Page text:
By Tyler Durden
Money laundering is a major issue for financial institutions. Banks have long relied on humans to monitor rules-based systems that detect suspicious transactions. These legacy systems yield very low rates of identifying suspicious activities. Google Cloud wants to change the game by introducing an artificial intelligence-powered product designed to turbocharge the detection of money laundering.
Current Anti Money Laundering (AML) monitoring products rely entirely on manually defined rules, which yield low rates of identifying illegal activities, ranging from drug and human trafficking to terrorist financing. These systems consume significant resources that have to monitor billions of transactions.
Google Cloud’s AML is a consolidated machine learning (ML)-generated customer risk score versus the legacy rules-based transaction alerting system financial institutions use. The risk score uses the bank’s data, including transactional patterns, network behavior, and Know Your Customer (KYC) data, to identify instances and groups of high-risk retail and commercial customers. The AI can quickly deliver more accurate results and alleviate the workload for banking units that monitor suspicious transactions.
AML AI can outperform current systems in detecting financial crime risk. Google provided an example of its Cloud customer HSBC which can now detect two to four times more true positive risk, enhancing its ability to detect suspicious activities.
- Increased risk detection: AML AI can outperform current systems in detecting financial crime risk. Google Cloud customer HSBC found that they can now detect two to four times more true positive risk, enhancing their ability to identify and prevent money laundering activities.
- Lower operational costs: AML AI minimizes wasted investigator time by reducing alert volumes and providing explainable outputs that speed up individual investigations. In fact, HSBC saw alert volumes decrease by more than 60%.
- Improved governance and defensibility: AML AI provides financial institutions with auditable and explainable outputs to support internal risk management. This approach is now in production in several geographies, each with their own regulatory requirements.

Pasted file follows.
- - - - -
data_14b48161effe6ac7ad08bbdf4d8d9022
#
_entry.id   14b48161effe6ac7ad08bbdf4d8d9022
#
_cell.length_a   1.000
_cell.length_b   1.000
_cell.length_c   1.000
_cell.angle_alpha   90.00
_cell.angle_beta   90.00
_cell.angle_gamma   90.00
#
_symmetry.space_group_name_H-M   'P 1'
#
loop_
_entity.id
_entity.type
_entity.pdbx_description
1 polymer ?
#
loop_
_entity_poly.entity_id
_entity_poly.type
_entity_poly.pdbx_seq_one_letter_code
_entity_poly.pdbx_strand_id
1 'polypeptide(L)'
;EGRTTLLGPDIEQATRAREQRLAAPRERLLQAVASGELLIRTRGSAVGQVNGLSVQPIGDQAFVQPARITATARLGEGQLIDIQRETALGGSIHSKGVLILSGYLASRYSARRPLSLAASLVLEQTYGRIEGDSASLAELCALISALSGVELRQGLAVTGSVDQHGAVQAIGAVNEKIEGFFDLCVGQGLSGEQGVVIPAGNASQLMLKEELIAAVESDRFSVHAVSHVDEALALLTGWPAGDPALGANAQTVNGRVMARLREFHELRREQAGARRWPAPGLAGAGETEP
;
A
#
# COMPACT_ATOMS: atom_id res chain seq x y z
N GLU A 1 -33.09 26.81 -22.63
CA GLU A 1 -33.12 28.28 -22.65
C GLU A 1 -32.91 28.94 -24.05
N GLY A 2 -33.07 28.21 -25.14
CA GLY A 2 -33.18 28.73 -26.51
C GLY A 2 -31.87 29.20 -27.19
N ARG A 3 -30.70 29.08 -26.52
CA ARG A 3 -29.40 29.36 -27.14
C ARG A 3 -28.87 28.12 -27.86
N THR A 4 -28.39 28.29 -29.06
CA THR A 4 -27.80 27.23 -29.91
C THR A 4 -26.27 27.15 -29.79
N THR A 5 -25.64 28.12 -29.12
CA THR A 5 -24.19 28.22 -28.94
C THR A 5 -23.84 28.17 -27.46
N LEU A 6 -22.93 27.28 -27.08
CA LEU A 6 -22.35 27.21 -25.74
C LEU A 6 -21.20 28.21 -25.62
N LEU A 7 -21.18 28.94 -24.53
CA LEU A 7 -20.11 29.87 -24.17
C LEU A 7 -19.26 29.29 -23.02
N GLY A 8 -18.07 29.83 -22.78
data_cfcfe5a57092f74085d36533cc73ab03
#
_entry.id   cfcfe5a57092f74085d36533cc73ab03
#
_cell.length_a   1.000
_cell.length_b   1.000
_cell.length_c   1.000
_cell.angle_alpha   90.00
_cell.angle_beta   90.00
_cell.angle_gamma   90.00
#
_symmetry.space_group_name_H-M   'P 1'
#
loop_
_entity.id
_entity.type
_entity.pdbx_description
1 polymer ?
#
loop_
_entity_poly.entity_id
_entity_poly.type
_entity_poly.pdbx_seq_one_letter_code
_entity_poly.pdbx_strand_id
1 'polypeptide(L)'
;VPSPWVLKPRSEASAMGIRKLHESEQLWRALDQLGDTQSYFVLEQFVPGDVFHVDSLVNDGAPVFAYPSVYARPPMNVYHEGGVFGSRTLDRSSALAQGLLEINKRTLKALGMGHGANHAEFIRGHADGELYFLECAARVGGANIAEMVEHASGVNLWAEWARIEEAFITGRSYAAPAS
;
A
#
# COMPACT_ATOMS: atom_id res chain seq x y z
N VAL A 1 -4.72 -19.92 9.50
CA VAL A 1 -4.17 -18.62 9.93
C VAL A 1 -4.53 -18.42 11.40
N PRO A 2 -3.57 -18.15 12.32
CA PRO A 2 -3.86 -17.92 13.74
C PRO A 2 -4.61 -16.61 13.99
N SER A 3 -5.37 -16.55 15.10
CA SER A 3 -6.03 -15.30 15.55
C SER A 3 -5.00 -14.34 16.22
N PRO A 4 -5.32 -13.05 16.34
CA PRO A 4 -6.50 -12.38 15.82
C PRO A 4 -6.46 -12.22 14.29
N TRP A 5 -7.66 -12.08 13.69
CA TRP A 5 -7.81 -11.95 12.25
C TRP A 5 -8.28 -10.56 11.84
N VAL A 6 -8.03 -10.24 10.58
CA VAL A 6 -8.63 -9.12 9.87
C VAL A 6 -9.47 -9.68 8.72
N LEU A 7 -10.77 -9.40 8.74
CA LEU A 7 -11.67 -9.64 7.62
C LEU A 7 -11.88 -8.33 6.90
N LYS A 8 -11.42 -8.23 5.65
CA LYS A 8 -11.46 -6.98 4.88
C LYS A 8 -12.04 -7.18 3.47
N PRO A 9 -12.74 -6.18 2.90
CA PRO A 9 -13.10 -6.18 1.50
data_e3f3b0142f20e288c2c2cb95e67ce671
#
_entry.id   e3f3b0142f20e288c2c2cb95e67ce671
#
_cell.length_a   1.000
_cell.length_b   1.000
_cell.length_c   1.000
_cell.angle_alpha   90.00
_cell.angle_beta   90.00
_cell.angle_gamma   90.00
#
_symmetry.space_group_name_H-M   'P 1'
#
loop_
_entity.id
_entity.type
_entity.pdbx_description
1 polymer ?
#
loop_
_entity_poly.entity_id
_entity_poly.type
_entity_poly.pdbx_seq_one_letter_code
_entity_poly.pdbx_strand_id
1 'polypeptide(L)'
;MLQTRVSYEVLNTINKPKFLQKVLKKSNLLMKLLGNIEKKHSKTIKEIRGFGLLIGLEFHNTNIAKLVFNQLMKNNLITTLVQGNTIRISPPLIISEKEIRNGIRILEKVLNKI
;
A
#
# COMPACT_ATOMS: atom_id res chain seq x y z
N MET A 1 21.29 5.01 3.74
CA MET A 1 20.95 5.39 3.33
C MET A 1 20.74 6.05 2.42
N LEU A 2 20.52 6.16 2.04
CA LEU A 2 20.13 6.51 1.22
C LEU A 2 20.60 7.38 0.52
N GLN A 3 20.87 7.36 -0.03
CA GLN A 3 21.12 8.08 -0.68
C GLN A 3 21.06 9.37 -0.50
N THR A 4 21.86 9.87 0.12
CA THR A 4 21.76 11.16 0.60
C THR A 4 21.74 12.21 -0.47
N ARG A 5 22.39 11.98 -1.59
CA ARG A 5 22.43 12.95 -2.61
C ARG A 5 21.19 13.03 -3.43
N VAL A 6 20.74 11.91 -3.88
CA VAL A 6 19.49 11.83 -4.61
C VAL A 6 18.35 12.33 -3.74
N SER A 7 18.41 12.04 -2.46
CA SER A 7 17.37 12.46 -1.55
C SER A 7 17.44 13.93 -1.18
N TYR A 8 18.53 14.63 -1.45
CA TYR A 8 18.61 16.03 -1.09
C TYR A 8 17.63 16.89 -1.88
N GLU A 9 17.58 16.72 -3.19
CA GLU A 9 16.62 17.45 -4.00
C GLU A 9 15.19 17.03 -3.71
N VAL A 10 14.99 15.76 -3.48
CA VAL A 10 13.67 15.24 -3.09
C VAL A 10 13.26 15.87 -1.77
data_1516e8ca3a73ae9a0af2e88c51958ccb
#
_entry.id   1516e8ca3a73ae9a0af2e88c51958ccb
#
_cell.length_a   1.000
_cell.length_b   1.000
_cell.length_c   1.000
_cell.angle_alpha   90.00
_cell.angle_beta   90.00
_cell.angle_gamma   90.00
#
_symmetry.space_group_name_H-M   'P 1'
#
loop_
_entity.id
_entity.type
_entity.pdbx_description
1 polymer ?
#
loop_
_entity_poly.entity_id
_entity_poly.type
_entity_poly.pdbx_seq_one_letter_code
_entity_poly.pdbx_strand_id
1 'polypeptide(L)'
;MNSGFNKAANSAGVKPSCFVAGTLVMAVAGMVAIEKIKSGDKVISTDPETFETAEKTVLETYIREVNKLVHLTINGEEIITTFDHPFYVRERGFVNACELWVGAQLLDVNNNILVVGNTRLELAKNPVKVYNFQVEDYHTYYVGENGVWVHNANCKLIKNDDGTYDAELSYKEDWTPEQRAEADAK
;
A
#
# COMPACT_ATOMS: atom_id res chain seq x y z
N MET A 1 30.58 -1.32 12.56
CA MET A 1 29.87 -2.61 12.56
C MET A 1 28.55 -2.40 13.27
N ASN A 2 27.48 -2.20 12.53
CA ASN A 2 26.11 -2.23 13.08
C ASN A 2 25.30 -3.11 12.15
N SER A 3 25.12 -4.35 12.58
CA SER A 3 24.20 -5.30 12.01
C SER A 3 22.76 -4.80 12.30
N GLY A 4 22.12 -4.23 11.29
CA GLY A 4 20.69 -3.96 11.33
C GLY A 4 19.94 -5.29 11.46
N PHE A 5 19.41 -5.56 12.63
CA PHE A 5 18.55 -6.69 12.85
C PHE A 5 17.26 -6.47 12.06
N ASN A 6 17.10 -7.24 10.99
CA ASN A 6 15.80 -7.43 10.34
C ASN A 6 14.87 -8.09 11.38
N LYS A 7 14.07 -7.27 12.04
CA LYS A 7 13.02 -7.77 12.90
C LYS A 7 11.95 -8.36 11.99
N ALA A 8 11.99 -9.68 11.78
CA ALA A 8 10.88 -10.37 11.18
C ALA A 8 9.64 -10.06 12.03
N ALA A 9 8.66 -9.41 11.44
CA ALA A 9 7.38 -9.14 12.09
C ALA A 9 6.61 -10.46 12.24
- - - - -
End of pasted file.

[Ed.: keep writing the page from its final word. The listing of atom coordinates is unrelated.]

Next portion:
- Improved customer experience: By increasing precision and significantly reducing false positives, AML AI minimizes the need to engage with customers for additional compliance verification checks.
AML AI has helped HSBC improve detection capability, deliver more accurate results, and significantly reduce batch processing times for its customer base.
“Google Cloud’s AML AI has significantly improved HSBC’s AML detection capability. Google’s models are already demonstrating the tremendous potential of machine learning to transform anti-financial crime efforts in the industry at large.
“By enhancing our customer monitoring framework with Google Cloud’s sophisticated AI-based product, we have been able to improve the precision of our financial crime detection and reduce alert volumes meaning less investigation time is spent chasing false leads. We have also reduced the processing time required to analyze billions of transactions across millions of accounts from several weeks to a few days,” said Jennifer Calvery, Group Head of Financial Crime Risk and Compliance at HSBC.
With the successful launch of Microsoft-backed OpenAI’s ChatGPT, Google is flexing its artificial intelligence capabilities for financial institutions to detect suspicious activity more accurately and efficiently. This advancement will likely result in banks decreasing the size of their fraud units as AI does most of the work.
Well, you’re beginning to see that AI is poised to become the next “big brother,” which could explain why banks and governments are advocating for a cashless society.
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Originally Posted at www.activistpost.com
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